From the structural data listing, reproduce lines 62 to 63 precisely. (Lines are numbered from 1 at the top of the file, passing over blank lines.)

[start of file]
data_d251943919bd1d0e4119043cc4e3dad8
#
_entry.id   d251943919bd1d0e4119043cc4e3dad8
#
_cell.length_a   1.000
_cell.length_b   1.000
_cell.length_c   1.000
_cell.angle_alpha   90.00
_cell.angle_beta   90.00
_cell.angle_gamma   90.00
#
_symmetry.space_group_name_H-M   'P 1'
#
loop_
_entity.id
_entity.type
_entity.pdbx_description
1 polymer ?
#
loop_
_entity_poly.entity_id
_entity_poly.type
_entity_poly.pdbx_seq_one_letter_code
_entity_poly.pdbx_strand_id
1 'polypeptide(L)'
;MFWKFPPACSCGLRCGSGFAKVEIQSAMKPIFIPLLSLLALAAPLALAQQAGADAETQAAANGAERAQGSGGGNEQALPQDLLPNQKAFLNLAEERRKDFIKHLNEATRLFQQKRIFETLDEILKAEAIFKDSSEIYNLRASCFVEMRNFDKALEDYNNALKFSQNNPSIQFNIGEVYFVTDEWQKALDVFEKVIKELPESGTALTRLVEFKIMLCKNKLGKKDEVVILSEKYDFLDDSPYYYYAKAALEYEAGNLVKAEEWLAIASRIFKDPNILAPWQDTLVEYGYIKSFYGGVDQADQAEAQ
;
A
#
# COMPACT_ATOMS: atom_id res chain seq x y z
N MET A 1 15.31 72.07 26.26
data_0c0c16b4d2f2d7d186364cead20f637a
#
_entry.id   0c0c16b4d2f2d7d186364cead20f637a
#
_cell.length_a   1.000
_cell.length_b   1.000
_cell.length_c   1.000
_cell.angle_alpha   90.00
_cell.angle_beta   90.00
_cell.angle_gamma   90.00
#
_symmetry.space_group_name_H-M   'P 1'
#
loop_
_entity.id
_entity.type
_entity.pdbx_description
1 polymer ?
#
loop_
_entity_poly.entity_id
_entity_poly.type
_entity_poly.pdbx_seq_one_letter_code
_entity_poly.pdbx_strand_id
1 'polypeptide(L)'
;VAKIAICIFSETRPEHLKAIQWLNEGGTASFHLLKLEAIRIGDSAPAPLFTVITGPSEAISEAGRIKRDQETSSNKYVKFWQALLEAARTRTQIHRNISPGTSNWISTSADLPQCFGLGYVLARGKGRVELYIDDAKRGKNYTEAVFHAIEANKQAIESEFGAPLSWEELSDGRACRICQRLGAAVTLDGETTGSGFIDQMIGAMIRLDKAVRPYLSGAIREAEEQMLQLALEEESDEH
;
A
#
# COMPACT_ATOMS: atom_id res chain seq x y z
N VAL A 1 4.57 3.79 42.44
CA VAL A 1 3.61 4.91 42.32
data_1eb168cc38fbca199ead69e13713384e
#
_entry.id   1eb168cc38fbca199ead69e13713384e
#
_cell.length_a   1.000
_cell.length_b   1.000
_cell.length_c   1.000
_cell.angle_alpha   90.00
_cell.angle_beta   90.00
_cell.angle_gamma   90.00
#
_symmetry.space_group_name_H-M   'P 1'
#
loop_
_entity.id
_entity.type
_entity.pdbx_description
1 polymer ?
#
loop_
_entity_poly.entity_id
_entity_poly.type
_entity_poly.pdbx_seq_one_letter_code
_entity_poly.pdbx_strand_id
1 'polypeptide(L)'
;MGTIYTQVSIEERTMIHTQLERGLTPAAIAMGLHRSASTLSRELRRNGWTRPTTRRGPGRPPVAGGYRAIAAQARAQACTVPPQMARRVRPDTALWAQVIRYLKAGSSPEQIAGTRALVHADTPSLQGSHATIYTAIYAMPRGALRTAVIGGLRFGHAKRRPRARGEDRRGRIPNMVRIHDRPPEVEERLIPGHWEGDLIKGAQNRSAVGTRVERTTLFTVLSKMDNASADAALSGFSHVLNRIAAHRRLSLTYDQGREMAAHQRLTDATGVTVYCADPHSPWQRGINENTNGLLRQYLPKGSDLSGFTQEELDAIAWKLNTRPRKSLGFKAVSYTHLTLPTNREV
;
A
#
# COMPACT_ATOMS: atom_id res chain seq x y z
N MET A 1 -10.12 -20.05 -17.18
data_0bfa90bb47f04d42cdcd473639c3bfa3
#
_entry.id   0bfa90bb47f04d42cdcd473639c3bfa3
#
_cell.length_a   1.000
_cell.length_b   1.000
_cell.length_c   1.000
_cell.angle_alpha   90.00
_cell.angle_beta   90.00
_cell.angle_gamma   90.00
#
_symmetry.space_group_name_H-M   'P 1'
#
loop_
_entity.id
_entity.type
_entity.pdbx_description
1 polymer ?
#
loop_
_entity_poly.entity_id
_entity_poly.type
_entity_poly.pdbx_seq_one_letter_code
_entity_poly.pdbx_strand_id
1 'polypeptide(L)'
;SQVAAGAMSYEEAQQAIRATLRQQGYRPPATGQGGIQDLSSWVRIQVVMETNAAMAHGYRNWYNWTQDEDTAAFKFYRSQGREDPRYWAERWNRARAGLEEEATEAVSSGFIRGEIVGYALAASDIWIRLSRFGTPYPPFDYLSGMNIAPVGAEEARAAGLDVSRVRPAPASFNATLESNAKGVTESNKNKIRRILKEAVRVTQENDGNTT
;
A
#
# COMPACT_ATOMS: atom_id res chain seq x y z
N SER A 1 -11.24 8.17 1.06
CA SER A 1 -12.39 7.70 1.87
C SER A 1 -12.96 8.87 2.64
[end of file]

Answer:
N VAL A 1 4.57 3.79 42.44
CA VAL A 1 3.61 4.91 42.32